At the beginning of the Vitellius occurs a long and unusually inconclusive discussion of the possible origins of the Vitellii. Throughout the long passage introducing Vitellius’ family (1.1–2.2), the biographer lays out the terms of reference for his study of a family: are they uetus et nobilis (‘ancient and noble’) or nouus et obscurus (‘new and obscure’)? In the end, Suetonius can’t decide. The topic of the Vitellii receives extended treatment even though it proves nothing about Vitellius’ ancient pedigree. This intriguing opening prompts the reader to wonder what Suetonius sees as the role of this ancestry section. That it remains in the Life, despite its problems, shows that the family’s status is a very important part of the format of a Suetonian Life. By pausing over Suetonius’ Vitellius we can see the careful attention the biographer pays to the gradations of status, including mythical genealogy, nobility, maternal family, origo, patrician or plebeian status, and rank.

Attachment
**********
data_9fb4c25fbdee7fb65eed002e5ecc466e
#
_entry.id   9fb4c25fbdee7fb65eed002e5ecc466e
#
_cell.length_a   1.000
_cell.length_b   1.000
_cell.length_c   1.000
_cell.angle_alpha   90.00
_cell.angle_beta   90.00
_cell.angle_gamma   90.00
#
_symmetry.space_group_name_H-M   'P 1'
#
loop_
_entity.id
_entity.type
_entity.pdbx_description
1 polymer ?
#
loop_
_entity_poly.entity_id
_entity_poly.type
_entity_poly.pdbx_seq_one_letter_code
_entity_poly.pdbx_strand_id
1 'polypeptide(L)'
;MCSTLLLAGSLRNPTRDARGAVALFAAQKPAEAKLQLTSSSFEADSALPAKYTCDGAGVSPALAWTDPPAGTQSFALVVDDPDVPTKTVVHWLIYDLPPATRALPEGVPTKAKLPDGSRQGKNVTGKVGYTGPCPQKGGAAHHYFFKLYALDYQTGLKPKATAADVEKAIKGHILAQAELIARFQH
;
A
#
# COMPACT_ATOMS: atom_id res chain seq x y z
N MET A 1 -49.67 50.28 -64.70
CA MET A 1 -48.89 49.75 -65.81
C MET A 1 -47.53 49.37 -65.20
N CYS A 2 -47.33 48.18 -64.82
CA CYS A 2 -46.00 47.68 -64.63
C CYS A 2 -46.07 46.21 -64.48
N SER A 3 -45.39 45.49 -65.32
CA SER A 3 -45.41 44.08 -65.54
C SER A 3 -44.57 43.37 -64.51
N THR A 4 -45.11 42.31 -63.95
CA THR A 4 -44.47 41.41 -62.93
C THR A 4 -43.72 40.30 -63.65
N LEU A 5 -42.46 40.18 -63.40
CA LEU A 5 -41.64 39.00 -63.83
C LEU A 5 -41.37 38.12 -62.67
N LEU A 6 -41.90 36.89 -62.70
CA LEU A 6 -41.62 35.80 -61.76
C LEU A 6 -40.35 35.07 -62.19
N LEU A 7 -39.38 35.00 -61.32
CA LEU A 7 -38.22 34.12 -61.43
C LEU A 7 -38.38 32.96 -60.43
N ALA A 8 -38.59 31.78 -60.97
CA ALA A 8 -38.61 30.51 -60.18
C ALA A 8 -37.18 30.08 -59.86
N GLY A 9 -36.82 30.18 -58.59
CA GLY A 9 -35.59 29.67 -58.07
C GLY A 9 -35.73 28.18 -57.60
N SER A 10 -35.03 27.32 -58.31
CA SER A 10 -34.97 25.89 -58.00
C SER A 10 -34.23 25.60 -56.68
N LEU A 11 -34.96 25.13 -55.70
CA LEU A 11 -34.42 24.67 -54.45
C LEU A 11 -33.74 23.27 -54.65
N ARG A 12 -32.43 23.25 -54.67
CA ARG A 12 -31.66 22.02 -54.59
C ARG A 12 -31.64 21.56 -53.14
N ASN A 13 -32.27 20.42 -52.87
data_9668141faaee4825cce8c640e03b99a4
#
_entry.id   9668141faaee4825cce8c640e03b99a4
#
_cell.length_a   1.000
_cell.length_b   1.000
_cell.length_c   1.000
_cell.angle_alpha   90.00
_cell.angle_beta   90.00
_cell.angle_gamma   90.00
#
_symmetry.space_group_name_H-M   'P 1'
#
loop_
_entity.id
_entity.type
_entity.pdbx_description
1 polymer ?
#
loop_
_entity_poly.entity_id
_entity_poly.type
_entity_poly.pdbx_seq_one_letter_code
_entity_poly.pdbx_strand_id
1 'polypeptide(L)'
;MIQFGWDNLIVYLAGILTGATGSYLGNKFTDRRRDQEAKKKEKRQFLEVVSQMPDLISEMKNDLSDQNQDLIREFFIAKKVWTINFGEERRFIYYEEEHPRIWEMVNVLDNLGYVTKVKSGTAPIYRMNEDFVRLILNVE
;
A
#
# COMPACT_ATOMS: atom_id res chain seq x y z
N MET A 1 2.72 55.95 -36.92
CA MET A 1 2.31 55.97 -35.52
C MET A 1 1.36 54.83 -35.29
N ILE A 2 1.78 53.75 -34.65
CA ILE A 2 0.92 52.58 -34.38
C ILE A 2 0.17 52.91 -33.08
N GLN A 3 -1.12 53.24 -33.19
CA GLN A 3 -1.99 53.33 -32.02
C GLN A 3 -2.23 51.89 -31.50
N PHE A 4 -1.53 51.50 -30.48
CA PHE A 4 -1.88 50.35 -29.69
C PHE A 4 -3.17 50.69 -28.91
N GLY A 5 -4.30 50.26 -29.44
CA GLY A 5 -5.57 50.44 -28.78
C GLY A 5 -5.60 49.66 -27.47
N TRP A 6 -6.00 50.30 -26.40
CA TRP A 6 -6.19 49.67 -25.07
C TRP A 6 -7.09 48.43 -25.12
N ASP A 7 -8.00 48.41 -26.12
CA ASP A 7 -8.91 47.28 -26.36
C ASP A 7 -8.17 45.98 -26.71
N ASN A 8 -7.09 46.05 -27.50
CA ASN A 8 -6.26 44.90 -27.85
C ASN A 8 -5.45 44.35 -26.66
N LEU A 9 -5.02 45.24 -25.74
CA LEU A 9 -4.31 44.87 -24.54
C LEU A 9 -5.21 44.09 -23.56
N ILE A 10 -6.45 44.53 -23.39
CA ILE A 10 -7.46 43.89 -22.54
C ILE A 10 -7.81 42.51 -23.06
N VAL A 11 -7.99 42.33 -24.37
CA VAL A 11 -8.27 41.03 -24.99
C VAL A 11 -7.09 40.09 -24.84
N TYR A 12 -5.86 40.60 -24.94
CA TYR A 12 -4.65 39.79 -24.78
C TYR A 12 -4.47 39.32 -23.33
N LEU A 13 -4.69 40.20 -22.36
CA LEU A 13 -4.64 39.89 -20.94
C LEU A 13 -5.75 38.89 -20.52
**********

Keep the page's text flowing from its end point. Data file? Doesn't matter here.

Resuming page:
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pp. 53-68
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